the idea of having the distances between 
places as short as possible. The books 
are packed in iron-bound trunks, and 
travel by express, C. O. D., so that each 
user pays the expressage but one way. 
The time limit varies from two weeks to 
a month. 



BULLETIN 



51 



Addresses and Lectures: The secretary 
has been able to accept few of the invita- 
tions extended to him to speak to organ- 
izations or library schools. He attended 
the meeting of the Michigan Library Asso- 
ciation, at Mt. Clemens, September 17, and 
spoke on the Library War Service; and 
lectured at Western Reserve University 
Library School, December 20, and at the 
Library School of the New York Public 
Library, April 4, and has accepted invi- 
tation to give two lectures at the Uni- 
versity of Illinois Library School the last 
wesk in May. He attended "New York 
Library Week" at Lake Placid in Septem- 
ber and the Atlantic City meetings in 
March. 

Necrology The Association has lost by 
death twenty-one of its members since the 
last 'Conference, and their participation 
and interest in its affairs will be greatly 
missed. The number includes two ex- 
presidents of the Association, Mr. Brett 
and Mr. Green, the latter being a charter 
member and a life fellow, and two life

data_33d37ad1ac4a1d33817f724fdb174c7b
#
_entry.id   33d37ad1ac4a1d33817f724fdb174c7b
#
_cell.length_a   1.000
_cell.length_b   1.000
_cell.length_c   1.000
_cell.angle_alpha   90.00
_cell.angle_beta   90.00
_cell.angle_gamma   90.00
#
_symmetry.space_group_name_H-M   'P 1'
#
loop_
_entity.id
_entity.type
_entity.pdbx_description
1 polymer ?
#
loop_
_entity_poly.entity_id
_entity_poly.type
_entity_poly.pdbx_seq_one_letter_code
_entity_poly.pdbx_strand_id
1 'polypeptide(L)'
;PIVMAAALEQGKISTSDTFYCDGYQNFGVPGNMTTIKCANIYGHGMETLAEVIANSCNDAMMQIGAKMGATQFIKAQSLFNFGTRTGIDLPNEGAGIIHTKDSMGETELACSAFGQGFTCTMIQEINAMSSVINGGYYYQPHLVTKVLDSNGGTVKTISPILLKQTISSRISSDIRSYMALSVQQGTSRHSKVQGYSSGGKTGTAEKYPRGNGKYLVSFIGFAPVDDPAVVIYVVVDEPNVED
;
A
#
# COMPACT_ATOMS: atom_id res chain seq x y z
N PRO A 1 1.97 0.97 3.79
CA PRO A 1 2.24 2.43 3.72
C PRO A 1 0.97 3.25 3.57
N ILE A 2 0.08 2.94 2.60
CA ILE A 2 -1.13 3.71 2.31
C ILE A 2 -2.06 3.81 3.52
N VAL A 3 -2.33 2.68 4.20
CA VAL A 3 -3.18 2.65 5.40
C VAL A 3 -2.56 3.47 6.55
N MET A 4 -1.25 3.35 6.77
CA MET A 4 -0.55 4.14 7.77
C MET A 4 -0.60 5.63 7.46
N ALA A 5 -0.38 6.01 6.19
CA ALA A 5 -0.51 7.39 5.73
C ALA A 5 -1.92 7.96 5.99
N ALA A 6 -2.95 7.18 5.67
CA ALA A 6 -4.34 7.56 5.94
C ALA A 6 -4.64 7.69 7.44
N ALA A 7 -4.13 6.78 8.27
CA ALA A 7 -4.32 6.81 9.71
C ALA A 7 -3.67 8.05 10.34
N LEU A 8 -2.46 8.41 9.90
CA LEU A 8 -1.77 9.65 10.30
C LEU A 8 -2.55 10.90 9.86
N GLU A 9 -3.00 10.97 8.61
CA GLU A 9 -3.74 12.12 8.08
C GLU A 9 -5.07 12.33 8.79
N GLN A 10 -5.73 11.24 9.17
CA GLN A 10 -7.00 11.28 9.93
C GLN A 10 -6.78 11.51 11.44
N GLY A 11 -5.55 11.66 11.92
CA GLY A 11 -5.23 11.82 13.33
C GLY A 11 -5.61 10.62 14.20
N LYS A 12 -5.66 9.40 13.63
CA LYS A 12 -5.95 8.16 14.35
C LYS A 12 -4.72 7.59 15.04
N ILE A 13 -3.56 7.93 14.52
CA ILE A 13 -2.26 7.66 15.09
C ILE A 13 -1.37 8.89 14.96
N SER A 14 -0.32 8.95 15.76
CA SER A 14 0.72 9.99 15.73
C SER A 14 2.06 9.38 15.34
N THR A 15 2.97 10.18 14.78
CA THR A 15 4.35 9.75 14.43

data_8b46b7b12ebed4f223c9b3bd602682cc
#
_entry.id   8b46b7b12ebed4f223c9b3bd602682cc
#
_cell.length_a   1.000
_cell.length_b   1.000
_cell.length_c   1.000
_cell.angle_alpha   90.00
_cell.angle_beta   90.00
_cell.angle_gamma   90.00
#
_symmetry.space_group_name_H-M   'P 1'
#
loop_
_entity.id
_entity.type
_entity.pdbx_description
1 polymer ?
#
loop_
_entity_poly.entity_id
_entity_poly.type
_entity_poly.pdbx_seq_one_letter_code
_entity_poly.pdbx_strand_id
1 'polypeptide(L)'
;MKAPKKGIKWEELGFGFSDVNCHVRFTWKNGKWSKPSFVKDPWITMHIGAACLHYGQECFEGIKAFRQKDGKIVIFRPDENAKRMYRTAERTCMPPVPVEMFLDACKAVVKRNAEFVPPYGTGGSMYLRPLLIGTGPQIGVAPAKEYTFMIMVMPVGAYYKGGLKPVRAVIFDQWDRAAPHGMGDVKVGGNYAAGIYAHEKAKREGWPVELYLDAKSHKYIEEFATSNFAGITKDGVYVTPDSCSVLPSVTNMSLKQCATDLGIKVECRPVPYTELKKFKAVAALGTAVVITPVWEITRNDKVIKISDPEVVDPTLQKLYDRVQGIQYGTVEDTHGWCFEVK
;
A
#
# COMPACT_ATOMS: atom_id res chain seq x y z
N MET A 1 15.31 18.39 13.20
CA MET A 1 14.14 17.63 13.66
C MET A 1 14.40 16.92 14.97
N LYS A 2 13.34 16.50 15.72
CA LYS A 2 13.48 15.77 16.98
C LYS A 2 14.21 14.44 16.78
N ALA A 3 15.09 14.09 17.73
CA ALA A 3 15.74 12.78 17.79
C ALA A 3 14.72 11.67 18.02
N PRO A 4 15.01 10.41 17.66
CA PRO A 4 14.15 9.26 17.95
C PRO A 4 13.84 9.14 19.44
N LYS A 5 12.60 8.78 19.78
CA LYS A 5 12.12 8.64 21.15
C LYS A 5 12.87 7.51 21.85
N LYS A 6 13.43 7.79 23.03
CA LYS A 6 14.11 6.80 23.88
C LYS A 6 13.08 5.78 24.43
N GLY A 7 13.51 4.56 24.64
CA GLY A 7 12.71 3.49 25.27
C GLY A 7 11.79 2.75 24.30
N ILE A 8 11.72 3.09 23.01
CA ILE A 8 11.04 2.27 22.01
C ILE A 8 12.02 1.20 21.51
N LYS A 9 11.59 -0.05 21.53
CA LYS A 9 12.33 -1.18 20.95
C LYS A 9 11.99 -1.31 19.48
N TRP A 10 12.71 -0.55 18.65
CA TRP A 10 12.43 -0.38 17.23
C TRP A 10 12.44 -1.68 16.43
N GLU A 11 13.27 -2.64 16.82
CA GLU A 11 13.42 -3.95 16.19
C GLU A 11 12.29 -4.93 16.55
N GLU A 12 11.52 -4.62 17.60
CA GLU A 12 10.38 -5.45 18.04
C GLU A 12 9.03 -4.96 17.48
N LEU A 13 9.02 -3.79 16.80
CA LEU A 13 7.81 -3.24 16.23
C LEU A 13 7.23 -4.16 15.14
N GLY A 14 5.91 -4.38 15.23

members, James G. Barnwell and Edith M. 
Morgan. The list follows: 

ABBOTT, ALVABETTA P., librarian Free 
Public Library, Atlantic 'City, New Jersey, 
died April 23, 1919. 

BARNWELL, JAMES G., ex-librarian, Li- 
brary Company of Philadelphia, Philadel- 
phia, Pennsylvania, died February 23, 1919. 
Life member. 

BRETT, WILLIAM HOWARD, librarian Public 
Library, Cleveland, Ohio, died August 24, 
1918. 

BROOKS, L. MAY, supervisor of serial de- 
partment, Leland Stanford, Jr., University, 
Stanford University, California, died Janu- 
ary 7, 1919. 

BUSHFIELD, MINNIE L., reference assist- 
ant, Western Reserve Historical Society, 
Cleveland, Ohio, died December 7, 1918. 

COLLAR, HERBERT C., head cataloger, Gros- 
venor Library, Buffalo, New York, died 
March 14, 1919. 

FOITI.K, WILSON M., state historian and 
archivist and ex-officio chief, Library of De- 
partment of Archives and History, Charles- 
ton, West Virginia, died January 25, 1919. 



GREEN, SAMUEL SWETT, librarian emeri- 
tus Free Public Library, Worcester, Massa- 
chusetts, died December 8, 1918. Life fel- 
low. 

HEDGE, FREDERICK HENBY, ex-librarian 
Public Library, Lawrence, Massachusetts, 
died November 16, 1918. 

JAYNE, NANNIE W., librarian Public Li- 
brary, Bluffton, Indiana, died March 28, 
1919. 

LEHMAN, REBA F., librarian Lebanon Val- 
ley College Carnegie Library, Annville, 
Pennsylvania, died October 3, 1918. 

MALTBY, MBS. ADELAIDE BOWLES, librarian 
in charge St. George Branch and Staten Is- 
land Traveling Libraries office, Public Li- 
brary, New York City, died February 21,